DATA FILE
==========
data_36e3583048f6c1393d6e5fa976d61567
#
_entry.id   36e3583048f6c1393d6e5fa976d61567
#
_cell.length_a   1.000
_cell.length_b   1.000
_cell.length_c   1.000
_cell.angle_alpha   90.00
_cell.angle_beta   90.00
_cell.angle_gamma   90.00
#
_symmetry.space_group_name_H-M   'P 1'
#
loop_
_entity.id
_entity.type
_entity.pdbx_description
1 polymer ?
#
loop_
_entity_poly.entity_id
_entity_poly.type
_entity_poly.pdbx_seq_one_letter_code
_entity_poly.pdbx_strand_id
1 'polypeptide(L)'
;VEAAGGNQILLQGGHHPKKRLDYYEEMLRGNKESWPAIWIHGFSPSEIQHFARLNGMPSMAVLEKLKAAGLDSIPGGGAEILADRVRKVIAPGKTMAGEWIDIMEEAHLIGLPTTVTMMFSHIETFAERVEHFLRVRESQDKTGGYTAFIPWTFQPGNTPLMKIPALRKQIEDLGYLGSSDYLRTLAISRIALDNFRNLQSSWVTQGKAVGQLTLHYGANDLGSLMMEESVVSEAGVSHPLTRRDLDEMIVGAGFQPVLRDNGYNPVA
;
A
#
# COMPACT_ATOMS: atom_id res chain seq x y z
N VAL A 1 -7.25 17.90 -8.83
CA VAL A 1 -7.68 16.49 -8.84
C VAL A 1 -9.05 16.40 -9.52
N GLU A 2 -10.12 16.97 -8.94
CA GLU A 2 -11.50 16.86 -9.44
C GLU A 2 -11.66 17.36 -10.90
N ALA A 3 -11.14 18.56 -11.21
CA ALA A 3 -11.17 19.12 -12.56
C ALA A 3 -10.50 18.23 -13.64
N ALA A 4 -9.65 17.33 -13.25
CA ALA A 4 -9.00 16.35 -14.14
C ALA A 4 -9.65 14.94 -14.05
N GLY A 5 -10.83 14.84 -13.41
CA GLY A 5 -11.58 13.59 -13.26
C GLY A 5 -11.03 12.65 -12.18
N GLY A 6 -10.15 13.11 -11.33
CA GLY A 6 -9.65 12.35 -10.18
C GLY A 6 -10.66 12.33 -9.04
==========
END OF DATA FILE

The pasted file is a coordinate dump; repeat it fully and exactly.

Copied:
data_36e3583048f6c1393d6e5fa976d61567
#
_entry.id   36e3583048f6c1393d6e5fa976d61567
#
_cell.length_a   1.000
_cell.length_b   1.000
_cell.length_c   1.000
_cell.angle_alpha   90.00
_cell.angle_beta   90.00
_cell.angle_gamma   90.00
#
_symmetry.space_group_name_H-M   'P 1'
#
loop_
_entity.id
_entity.type
_entity.pdbx_description
1 polymer ?
#
loop_
_entity_poly.entity_id
_entity_poly.type
_entity_poly.pdbx_seq_one_letter_code
_entity_poly.pdbx_strand_id
1 'polypeptide(L)'
;VEAAGGNQILLQGGHHPKKRLDYYEEMLRGNKESWPAIWIHGFSPSEIQHFARLNGMPSMAVLEKLKAAGLDSIPGGGAEILADRVRKVIAPGKTMAGEWIDIMEEAHLIGLPTTVTMMFSHIETFAERVEHFLRVRESQDKTGGYTAFIPWTFQPGNTPLMKIPALRKQIEDLGYLGSSDYLRTLAISRIALDNFRNLQSSWVTQGKAVGQLTLHYGANDLGSLMMEESVVSEAGVSHPLTRRDLDEMIVGAGFQPVLRDNGYNPVA
;
A
#
# COMPACT_ATOMS: atom_id res chain seq x y z
N VAL A 1 -7.25 17.90 -8.83
CA VAL A 1 -7.68 16.49 -8.84
C VAL A 1 -9.05 16.40 -9.52
N GLU A 2 -10.12 16.97 -8.94
CA GLU A 2 -11.50 16.86 -9.44
C GLU A 2 -11.66 17.36 -10.90
N ALA A 3 -11.14 18.56 -11.21
CA ALA A 3 -11.17 19.12 -12.56
C ALA A 3 -10.50 18.23 -13.64
N ALA A 4 -9.65 17.33 -13.25
CA ALA A 4 -9.00 16.35 -14.14
C ALA A 4 -9.65 14.94 -14.05
N GLY A 5 -10.83 14.84 -13.41
CA GLY A 5 -11.58 13.59 -13.26
C GLY A 5 -11.03 12.65 -12.18
N GLY A 6 -10.15 13.11 -11.33
CA GLY A 6 -9.65 12.35 -10.18
C GLY A 6 -10.66 12.33 -9.04